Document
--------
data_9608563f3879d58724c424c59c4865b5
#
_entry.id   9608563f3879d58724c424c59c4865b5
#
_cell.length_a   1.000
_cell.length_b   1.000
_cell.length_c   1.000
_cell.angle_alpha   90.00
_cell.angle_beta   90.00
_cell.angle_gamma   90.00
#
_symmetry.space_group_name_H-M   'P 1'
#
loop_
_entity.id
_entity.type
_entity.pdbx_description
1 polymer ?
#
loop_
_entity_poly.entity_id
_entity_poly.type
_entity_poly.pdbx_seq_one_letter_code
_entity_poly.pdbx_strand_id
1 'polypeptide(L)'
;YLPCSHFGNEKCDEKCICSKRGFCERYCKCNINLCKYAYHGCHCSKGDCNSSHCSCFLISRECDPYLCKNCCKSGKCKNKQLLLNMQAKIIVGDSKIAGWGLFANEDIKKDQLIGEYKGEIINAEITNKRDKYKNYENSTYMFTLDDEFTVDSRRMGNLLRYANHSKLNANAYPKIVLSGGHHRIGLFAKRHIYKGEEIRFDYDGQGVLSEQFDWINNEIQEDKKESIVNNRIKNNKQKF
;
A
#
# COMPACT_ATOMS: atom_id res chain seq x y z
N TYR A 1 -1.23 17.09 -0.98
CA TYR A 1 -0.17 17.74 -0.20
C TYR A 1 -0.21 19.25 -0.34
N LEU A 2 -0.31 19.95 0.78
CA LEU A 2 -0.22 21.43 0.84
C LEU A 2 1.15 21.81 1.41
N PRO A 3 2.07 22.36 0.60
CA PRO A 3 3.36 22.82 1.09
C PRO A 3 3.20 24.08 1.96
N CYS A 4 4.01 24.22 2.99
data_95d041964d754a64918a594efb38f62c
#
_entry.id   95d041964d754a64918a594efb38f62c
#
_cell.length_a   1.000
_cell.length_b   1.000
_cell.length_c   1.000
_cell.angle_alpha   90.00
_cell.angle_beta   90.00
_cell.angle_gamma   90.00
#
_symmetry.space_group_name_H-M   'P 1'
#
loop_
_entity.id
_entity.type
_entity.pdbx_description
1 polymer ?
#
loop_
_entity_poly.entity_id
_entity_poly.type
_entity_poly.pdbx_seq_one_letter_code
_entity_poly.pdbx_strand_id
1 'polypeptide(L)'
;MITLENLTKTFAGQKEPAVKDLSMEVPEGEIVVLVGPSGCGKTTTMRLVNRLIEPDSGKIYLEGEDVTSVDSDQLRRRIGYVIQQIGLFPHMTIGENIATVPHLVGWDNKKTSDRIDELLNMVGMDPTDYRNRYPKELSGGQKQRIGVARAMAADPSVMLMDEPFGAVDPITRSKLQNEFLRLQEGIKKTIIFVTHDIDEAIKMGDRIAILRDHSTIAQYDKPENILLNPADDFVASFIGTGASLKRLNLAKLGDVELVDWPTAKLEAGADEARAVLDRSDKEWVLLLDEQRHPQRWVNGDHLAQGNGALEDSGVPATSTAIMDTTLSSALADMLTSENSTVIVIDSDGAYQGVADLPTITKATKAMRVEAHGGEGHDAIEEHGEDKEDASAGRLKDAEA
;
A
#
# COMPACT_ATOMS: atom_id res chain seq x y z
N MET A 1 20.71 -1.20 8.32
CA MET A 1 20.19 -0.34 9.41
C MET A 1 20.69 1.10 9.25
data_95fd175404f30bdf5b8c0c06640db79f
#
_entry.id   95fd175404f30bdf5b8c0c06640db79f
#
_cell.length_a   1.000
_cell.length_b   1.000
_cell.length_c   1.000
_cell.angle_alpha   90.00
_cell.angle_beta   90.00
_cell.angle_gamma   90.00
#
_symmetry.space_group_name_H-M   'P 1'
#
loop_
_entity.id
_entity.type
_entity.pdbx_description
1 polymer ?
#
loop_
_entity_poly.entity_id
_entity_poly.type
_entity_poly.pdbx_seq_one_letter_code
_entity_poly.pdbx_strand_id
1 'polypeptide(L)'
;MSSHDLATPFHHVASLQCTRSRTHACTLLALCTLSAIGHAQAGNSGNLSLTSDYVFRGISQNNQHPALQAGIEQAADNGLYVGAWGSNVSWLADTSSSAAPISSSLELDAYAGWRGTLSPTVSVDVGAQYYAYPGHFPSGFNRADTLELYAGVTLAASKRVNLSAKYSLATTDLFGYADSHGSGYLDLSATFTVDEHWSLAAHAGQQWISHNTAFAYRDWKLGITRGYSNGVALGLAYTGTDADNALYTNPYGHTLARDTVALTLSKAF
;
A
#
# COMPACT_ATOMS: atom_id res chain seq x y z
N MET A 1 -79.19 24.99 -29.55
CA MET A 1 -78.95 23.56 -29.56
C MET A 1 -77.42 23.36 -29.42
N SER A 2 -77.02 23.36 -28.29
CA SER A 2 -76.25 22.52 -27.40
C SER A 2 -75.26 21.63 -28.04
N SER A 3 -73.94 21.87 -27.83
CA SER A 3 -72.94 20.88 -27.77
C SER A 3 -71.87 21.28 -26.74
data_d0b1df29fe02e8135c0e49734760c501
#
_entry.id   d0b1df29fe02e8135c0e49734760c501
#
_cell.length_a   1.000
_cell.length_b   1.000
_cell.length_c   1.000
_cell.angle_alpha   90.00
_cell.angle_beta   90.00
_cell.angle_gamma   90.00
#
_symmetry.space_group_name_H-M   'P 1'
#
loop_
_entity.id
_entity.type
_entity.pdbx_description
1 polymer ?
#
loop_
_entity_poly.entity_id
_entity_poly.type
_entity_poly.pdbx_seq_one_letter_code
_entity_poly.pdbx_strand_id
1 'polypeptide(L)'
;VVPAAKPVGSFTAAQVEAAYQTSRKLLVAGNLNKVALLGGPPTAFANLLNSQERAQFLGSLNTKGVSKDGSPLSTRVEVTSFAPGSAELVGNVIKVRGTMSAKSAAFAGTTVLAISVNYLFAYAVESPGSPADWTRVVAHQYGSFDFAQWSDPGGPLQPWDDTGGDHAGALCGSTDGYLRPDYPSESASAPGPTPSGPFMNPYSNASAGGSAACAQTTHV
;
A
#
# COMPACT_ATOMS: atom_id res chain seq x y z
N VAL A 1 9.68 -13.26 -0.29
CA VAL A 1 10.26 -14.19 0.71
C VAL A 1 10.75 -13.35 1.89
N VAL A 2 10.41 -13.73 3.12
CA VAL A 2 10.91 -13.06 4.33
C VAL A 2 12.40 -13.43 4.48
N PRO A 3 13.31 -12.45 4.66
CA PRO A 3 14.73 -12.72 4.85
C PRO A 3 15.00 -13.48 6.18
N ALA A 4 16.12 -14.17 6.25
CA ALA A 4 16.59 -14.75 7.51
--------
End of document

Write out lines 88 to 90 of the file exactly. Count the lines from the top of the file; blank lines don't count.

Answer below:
_entity.id
_entity.type
_entity.pdbx_description